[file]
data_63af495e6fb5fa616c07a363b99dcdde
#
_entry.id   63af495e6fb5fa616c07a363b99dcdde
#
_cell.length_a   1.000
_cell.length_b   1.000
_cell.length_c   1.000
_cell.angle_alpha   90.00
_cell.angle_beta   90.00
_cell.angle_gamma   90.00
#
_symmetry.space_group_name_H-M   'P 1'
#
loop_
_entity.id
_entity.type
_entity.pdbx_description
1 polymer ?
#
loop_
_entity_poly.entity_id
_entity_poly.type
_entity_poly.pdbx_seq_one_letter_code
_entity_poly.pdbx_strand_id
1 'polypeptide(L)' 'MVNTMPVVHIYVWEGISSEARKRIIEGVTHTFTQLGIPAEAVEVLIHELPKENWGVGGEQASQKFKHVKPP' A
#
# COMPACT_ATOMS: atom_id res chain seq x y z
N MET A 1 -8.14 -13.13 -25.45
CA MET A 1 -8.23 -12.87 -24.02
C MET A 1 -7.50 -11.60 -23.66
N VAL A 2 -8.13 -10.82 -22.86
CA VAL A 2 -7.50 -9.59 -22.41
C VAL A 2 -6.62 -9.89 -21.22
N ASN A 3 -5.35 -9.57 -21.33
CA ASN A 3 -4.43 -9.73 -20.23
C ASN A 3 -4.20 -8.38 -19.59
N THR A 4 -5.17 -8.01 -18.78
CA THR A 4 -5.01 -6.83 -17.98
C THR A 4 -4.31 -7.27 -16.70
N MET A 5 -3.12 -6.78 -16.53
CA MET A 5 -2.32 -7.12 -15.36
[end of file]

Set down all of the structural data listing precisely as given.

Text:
data_63af495e6fb5fa616c07a363b99dcdde
#
_entry.id   63af495e6fb5fa616c07a363b99dcdde
#
_cell.length_a   1.000
_cell.length_b   1.000
_cell.length_c   1.000
_cell.angle_alpha   90.00
_cell.angle_beta   90.00
_cell.angle_gamma   90.00
#
_symmetry.space_group_name_H-M   'P 1'
#
loop_
_entity.id
_entity.type
_entity.pdbx_description
1 polymer ?
#
loop_
_entity_poly.entity_id
_entity_poly.type
_entity_poly.pdbx_seq_one_letter_code
_entity_poly.pdbx_strand_id
1 'polypeptide(L)' 'MVNTMPVVHIYVWEGISSEARKRIIEGVTHTFTQLGIPAEAVEVLIHELPKENWGVGGEQASQKFKHVKPP' A
#
# COMPACT_ATOMS: atom_id res chain seq x y z
N MET A 1 -8.14 -13.13 -25.45
CA MET A 1 -8.23 -12.87 -24.02
C MET A 1 -7.50 -11.60 -23.66
N VAL A 2 -8.13 -10.82 -22.86
CA VAL A 2 -7.50 -9.59 -22.41
C VAL A 2 -6.62 -9.89 -21.22
N ASN A 3 -5.35 -9.57 -21.33
CA ASN A 3 -4.43 -9.73 -20.23
C ASN A 3 -4.20 -8.38 -19.59
N THR A 4 -5.17 -8.01 -18.78
CA THR A 4 -5.01 -6.83 -17.98
C THR A 4 -4.31 -7.27 -16.70
N MET A 5 -3.12 -6.78 -16.53
CA MET A 5 -2.32 -7.12 -15.36